Bridging the Generation Gap in Hospitality Tech: Baby Boomers


The generational gap is a very real phenomenon in the travel and hospitality industries. Just as members of each generation approach their day-to-day lives in their own unique ways, so, too, do they approach the travel experience. In some cases, they are as different as night and day; in others, they are surprisingly similar.

And all of them are spending on tourism now. According to Tnooz Millennials are poised to become the biggest travel spenders among all generations, but the Boomers, Generation X, and even Generation Z must not be ignored. As Boomers move into retirement, they will have more money and time to spend on travel, while Gen Xers, as they move into the upper echelons of their companies, will have the greatest buying power among all generations. This is why it is essential that hotels understand how each uses technology during travel.

This series looks into the travel habits of the three generations travelling today: the Baby Boomers, Generation X, and Millennials. We’ll wrap it up with a look into the future, a prediction about how Generation Z — the oldest members of which will soon be booking trips of their own — will change the hospitality industry in the coming years.

Today, we focus on Boomer travel. Many of them were born before the invention of colour television, let alone the internet, but technology still plays a part in how they book and experience travel.

Born between 1946 and 1964, PeW reports that the Boomers were the most populous living generation until Millennials overtook them last April. That said, they are still the second largest by far, numbering 74.9 million to Generation X’s 66 million, and the oldest among them are beginning to enter retirement. This means they have more free time on their hands, and many are angling to fill that time with travel.

By and large, Boomers see travel as a necessity. They worked hard throughout their careers, save their money, and now they want to see the world. AARP Travel Trends reports that when they hit the road, their primary reasons for doing so are to see new places, relax, and spend time with family and friends. For them, business is no longer a significant factor in their travel plans, if indeed a factor at all. At liberty to spend their time as they please, they value the opportunity for cultural enlightenment and the freedom to explore foreign cities. Many Boomers also express an interest in learning about their heritage; travel allows them to reconnect with their ancestral homelands.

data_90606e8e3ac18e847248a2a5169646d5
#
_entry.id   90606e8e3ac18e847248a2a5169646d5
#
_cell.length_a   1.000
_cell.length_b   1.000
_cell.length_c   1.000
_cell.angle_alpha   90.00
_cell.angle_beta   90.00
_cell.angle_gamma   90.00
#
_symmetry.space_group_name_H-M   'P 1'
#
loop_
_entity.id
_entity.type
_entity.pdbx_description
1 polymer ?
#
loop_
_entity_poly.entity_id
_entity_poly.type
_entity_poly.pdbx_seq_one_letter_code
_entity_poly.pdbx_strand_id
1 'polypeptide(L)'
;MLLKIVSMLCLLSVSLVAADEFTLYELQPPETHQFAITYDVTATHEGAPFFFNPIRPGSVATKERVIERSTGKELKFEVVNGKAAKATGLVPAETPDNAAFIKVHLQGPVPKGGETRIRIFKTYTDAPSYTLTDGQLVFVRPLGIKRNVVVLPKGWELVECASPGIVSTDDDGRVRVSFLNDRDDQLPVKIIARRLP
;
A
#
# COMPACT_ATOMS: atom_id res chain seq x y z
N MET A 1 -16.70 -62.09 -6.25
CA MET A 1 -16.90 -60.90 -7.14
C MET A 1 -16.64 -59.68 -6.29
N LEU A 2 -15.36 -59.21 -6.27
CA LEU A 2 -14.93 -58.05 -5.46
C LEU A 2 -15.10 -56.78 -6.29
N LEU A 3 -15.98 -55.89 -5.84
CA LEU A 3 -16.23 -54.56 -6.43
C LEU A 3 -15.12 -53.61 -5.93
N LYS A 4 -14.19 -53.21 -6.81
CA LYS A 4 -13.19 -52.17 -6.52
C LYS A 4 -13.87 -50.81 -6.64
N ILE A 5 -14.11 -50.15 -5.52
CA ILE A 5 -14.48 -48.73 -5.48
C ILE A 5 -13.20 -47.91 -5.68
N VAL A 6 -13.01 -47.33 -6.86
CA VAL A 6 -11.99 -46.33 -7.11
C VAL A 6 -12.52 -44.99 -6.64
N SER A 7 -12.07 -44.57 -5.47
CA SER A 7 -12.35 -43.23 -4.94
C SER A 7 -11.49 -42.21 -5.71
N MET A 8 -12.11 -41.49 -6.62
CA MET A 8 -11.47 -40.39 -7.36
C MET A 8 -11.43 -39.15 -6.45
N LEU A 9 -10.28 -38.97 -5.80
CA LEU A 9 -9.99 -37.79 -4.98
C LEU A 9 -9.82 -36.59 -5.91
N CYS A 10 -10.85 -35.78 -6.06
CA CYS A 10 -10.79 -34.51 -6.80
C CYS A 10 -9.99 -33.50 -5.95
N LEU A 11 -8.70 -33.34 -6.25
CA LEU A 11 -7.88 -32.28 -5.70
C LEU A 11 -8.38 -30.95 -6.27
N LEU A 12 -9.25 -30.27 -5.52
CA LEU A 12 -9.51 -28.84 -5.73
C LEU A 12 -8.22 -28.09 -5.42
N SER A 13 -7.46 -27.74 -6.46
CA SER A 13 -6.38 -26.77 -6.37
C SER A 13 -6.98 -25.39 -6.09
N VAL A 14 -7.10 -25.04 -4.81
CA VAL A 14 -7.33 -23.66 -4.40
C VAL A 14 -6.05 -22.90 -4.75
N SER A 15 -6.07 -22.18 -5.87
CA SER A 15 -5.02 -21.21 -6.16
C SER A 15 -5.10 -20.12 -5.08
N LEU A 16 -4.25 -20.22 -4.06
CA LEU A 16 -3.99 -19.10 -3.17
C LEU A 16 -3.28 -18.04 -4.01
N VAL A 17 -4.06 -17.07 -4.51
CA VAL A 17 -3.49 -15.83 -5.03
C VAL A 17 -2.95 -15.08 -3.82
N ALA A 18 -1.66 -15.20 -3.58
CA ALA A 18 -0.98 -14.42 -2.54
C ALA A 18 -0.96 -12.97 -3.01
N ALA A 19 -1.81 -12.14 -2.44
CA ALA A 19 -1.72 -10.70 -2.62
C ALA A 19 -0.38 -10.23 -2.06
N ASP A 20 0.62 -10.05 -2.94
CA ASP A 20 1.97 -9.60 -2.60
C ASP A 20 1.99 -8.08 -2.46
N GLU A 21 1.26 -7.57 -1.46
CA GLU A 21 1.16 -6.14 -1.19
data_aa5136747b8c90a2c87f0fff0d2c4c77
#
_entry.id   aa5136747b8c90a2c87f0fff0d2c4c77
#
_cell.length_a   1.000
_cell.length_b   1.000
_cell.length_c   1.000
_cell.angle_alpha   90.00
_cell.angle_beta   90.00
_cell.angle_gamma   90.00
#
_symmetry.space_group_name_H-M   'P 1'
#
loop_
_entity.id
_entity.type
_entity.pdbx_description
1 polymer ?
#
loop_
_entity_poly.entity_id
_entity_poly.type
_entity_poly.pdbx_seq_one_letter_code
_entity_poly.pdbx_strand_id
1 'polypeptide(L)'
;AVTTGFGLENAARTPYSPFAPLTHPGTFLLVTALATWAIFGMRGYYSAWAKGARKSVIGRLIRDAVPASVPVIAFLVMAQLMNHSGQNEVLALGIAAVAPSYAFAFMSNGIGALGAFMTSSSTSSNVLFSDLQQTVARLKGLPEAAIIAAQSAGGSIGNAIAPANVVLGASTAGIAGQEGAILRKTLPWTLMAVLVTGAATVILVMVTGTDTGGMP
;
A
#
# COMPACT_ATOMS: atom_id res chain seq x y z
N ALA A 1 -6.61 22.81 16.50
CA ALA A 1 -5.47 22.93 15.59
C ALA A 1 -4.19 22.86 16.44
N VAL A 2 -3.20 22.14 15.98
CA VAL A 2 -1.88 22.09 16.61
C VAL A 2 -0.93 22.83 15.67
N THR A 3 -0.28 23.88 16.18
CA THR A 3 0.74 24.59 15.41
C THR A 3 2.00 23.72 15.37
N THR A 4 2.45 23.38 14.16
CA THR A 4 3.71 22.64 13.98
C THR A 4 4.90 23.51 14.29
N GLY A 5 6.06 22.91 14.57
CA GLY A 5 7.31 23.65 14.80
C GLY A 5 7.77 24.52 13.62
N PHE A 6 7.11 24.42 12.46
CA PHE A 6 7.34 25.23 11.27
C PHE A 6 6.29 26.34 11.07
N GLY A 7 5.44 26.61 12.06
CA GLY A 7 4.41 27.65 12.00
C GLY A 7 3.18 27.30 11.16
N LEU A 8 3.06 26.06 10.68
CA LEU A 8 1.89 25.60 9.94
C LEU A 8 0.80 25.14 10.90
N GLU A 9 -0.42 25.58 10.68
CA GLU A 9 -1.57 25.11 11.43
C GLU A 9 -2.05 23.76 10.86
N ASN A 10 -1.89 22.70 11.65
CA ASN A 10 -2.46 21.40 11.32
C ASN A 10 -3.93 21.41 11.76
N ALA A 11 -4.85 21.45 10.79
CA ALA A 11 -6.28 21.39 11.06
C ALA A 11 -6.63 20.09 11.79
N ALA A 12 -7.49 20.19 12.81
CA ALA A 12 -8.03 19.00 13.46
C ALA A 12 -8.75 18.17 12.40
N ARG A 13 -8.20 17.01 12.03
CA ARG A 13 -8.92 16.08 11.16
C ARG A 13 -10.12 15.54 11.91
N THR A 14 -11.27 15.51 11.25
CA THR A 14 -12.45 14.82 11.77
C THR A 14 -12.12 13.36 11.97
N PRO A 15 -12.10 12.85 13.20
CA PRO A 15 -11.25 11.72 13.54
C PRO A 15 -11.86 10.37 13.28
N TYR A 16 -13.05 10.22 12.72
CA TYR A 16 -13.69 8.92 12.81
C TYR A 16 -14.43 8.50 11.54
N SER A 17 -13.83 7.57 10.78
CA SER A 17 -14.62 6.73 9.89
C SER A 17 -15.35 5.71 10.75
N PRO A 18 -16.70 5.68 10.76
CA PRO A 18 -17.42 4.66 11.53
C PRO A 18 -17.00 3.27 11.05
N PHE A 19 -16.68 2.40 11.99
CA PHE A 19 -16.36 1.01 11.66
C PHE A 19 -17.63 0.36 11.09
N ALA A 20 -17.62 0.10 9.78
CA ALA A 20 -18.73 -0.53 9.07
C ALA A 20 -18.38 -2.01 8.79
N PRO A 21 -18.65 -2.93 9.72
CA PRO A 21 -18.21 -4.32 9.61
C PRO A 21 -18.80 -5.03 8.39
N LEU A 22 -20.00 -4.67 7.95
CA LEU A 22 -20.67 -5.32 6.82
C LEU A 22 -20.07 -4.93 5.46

Some Boomers, keen to stay young at heart, are even dabbling in adventure travel (it’s become so common, in fact, that the Wall Street Journal reports many adventure travel companies are marketing packages specifically to Boomers). Others are aware that there is only so much time left to see the world, and plan their travel around their bucket list items — the big-ticket, once-in-a-lifetime destinations and experiences.

Boomers are sometimes characterized as Luddites, eschewing technology at every turn, but nothing could be further from the truth. While many are traditionalists, a full 55 percent of Boomers say a smartphone is essential while travelling. Similarly, only one in five Boomers uses offline means to book travel; the rest rely on the internet or mobile to plan their trips. They may not constantly be on their mobile devices throughout their travels, but they are often close at hand. Without a doubt, mobile technology is a very important tool for Boomers both before and during their travels.

Many Boomers view retirement as a time of relaxation and leisure, and more than anything, they want to be taken care of when they travel. Because of this, they require a little more human contact than younger generations. They crave convenience and luxury — in other words, a high standard of service — and as eHotelier states: are willing to spend more to obtain it.

That doesn’t mean, however, that Boomers want their travel experiences to be wholly old-school. On the contrary, mobile technology can keep Boomers in constant contact with hotel staff, and it allows for more personalized service. The key to successful interaction with the Boomer generation is to balance the human element with the convenience of technology. Too much technology may be perceived as a decline in service, particularly when aspects of service are automated, but too little technology may make them feel like the hotel is withholding the conveniences of modern life.

What are your thoughts on Boomer use of technology during their travels? Let us know in the comments — and stay tuned for our coverage of Generation X next week. You can follow us on LinkedIn, Facebook, or on Twitter @Benbria for updates.


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